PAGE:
Marko Milanovic’s “Few Thoughts on Hassan v. United Kingdom”
9th Annual Minerva/ICRC Conference on International Humanitarian Law on Access for Humanitarian Action on 3-4 November 2014
In a couple of weeks, I have the pleasure to speak at a conference organised by the ICRC and the Minerva Center for Human Rights on “Access for Humanitarian Action: Legal and Operational Challenges in Assisting and Protecting People Affected by Armed Conflict”. This 9th Annual Minerva/ICRC Conference on International Humanitarian Law will take place on 3 and 4 November 2014 in Jerusalem. These IHL conferences always have a great combination of the academics and practitioners and benefit from the excellent local experts (take Yuval Shany or David Kretzmer) and an outspoken crowd of attendees. The organisers have a very good eye for selecting truly contemporary topics. With the recent fighting in Gaza fresh in mind, and the ongoing humanitarian crisis in Syria and Iraq, this year’s topic is once again highly relevant.
The conference consists of six sessions. The first day starts with an opening session with two of IHL’s most well-known academics, Yoram Dinstein and Michael Bothe, followed by a general session on “Overviews and Overarching Themes”, featuring, e.g., Tristan Ferraro of the ICRC’s Legal Division. Day two has sessions on “UN Contexts”, “Non-International and Non-State Contexts”, “Arbitrary Withholding of Consent”, and “Humanitarian Access and Gaza”. Speakers of these sessions include Essex’s Francoise Hampson and UN OCHA’s Emanuela Gillard.
Community leaders, religious leaders must condemn ISIL atrocities, UN rights official (see here for press release).
The first annual “International and Comparative Disaster Law Essay Contest” is due to take place early in 2015. The contest is being co-sponsored by the International Federation of Red Cross and Red Crescent Societies (IFRC), the American Society of International Law Disaster Law Interest Group (ASIL DLIG), the International Disaster Law Project (IDL) of the Universities of Bologna, Scuola Superiore Sant’Anna, Roma Tre and Uninettuno, with support from the International Institute of Humanitarian Law.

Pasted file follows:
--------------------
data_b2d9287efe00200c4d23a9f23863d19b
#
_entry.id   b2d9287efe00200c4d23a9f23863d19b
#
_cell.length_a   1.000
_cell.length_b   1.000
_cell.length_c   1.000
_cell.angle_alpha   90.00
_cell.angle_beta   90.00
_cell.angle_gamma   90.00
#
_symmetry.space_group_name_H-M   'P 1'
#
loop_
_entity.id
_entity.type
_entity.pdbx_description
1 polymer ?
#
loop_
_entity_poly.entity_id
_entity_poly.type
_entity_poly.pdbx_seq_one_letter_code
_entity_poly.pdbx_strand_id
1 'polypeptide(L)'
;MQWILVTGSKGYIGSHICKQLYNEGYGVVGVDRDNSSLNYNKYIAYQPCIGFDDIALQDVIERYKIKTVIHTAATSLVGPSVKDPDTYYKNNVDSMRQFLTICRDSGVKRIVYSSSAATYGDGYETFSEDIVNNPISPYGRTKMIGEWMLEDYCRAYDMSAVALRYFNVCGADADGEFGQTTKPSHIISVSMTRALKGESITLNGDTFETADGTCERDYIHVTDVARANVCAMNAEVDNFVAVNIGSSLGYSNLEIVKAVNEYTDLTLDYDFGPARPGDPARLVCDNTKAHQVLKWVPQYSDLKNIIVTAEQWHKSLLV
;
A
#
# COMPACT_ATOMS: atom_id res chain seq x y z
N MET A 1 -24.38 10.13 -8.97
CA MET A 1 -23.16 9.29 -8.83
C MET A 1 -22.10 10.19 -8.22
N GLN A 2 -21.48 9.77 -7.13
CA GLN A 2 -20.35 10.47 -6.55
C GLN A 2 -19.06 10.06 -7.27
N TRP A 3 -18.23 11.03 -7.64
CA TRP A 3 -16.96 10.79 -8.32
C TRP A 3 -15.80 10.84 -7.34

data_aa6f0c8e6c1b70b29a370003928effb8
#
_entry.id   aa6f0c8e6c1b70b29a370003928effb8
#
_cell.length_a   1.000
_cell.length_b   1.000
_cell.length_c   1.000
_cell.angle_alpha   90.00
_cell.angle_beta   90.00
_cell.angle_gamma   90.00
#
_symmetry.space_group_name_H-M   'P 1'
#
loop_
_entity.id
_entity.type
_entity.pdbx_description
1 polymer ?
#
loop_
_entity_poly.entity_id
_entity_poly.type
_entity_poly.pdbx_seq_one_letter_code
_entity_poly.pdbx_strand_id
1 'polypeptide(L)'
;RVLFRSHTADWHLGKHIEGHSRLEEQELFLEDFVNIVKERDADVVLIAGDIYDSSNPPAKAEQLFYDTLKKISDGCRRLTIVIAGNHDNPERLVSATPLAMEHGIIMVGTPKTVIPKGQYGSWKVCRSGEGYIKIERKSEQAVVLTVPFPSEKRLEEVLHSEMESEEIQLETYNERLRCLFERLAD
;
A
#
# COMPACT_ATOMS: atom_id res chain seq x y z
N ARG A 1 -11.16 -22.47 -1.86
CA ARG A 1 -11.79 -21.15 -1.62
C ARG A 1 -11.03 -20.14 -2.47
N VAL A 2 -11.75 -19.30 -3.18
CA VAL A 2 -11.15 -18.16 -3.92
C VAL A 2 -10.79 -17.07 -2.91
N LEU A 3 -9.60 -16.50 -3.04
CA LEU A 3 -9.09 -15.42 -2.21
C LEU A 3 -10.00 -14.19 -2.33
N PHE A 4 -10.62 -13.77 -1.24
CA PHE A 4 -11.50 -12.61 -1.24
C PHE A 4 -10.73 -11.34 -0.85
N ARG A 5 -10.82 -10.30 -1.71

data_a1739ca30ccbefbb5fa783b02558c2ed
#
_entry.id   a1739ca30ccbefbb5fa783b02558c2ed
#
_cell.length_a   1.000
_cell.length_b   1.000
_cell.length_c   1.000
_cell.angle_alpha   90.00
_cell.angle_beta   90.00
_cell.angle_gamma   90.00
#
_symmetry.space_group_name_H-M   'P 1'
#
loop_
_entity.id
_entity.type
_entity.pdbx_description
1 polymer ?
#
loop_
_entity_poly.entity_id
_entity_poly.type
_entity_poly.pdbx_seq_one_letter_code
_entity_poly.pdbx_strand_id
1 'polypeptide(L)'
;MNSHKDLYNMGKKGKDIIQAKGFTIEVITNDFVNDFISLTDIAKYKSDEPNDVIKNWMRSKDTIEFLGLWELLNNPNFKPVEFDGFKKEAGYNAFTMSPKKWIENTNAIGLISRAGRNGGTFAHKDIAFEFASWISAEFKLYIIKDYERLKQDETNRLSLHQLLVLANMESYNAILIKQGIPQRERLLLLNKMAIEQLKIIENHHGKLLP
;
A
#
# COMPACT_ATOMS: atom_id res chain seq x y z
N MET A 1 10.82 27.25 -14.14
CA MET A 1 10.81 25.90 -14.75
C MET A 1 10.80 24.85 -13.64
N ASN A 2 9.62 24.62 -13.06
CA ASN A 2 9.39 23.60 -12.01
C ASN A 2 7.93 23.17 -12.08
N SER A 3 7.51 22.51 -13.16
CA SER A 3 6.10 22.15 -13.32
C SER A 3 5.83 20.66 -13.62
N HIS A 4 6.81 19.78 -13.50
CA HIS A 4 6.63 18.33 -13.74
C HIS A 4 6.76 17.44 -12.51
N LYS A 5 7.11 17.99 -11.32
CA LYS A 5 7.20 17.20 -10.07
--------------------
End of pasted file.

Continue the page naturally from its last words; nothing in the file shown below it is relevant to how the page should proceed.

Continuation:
Purpose of competition
The essay contest aims to stimulate creative thinking and analysis about disaster law in a comparative and/or international perspective. It is open to students enrolled in an undergraduate or graduate degree program at any university (anywhere in the world) at the time of submission. Essays may examine any issue related to law and disasters due to natural hazards, but must do so either from a comparative or an international law perspective, or both (see below for examples). Comparative essays should examine laws or legal issues from no less than three countries.
Papers must be written solely by the candidate(s), in English, and may not have been submitted for publication elsewhere. The deadline for submissions is 11:59 p.m. Central European Time, 30 January 2015. See full details see here for more information.
The winner of the contest will receive: